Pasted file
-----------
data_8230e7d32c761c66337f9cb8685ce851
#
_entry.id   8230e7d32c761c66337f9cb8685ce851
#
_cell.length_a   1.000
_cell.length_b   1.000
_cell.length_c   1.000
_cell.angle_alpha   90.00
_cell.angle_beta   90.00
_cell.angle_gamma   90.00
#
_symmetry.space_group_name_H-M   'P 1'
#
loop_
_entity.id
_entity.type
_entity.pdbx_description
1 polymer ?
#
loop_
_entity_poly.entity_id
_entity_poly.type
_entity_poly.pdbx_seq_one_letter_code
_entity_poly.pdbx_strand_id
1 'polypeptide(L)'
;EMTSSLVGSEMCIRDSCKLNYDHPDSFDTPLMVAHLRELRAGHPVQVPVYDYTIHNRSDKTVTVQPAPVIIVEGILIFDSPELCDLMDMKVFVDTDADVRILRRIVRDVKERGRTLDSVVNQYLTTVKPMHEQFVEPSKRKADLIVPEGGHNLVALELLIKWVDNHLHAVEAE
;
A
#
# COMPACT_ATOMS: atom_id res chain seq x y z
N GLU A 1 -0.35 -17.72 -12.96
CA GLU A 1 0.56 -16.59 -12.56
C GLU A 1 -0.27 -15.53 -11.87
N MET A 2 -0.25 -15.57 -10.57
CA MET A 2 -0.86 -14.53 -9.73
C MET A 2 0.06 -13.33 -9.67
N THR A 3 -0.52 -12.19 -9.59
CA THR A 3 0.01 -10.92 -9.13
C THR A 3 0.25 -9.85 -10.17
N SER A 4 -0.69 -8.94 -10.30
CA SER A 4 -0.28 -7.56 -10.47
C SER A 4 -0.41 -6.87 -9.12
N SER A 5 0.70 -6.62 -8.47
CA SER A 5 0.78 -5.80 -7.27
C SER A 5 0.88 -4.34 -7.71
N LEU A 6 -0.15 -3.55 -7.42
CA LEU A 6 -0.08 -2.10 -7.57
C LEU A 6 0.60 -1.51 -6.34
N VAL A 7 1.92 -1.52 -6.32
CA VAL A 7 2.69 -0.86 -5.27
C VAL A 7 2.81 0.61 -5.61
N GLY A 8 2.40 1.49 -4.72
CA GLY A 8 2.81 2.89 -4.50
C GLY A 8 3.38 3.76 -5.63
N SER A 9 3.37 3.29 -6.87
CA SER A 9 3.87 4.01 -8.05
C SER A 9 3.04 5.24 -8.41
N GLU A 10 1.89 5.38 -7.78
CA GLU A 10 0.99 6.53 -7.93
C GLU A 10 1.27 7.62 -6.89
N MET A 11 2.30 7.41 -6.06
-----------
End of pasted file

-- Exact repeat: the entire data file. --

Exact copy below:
data_8230e7d32c761c66337f9cb8685ce851
#
_entry.id   8230e7d32c761c66337f9cb8685ce851
#
_cell.length_a   1.000
_cell.length_b   1.000
_cell.length_c   1.000
_cell.angle_alpha   90.00
_cell.angle_beta   90.00
_cell.angle_gamma   90.00
#
_symmetry.space_group_name_H-M   'P 1'
#
loop_
_entity.id
_entity.type
_entity.pdbx_description
1 polymer ?
#
loop_
_entity_poly.entity_id
_entity_poly.type
_entity_poly.pdbx_seq_one_letter_code
_entity_poly.pdbx_strand_id
1 'polypeptide(L)'
;EMTSSLVGSEMCIRDSCKLNYDHPDSFDTPLMVAHLRELRAGHPVQVPVYDYTIHNRSDKTVTVQPAPVIIVEGILIFDSPELCDLMDMKVFVDTDADVRILRRIVRDVKERGRTLDSVVNQYLTTVKPMHEQFVEPSKRKADLIVPEGGHNLVALELLIKWVDNHLHAVEAE
;
A
#
# COMPACT_ATOMS: atom_id res chain seq x y z
N GLU A 1 -0.35 -17.72 -12.96
CA GLU A 1 0.56 -16.59 -12.56
C GLU A 1 -0.27 -15.53 -11.87
N MET A 2 -0.25 -15.57 -10.57
CA MET A 2 -0.86 -14.53 -9.73
C MET A 2 0.06 -13.33 -9.67
N THR A 3 -0.52 -12.19 -9.59
CA THR A 3 0.01 -10.92 -9.13
C THR A 3 0.25 -9.85 -10.17
N SER A 4 -0.69 -8.94 -10.30
CA SER A 4 -0.28 -7.56 -10.47
C SER A 4 -0.41 -6.87 -9.12
N SER A 5 0.70 -6.62 -8.47
CA SER A 5 0.78 -5.80 -7.27
C SER A 5 0.88 -4.34 -7.71
N LEU A 6 -0.15 -3.55 -7.42
CA LEU A 6 -0.08 -2.10 -7.57
C LEU A 6 0.60 -1.51 -6.34
N VAL A 7 1.92 -1.52 -6.32
CA VAL A 7 2.69 -0.86 -5.27
C VAL A 7 2.81 0.61 -5.61
N GLY A 8 2.40 1.49 -4.72
CA GLY A 8 2.81 2.89 -4.50
C GLY A 8 3.38 3.76 -5.63
N SER A 9 3.37 3.29 -6.87
CA SER A 9 3.87 4.01 -8.05
C SER A 9 3.04 5.24 -8.41
N GLU A 10 1.89 5.38 -7.78
CA GLU A 10 0.99 6.53 -7.93
C GLU A 10 1.27 7.62 -6.89
N MET A 11 2.30 7.41 -6.06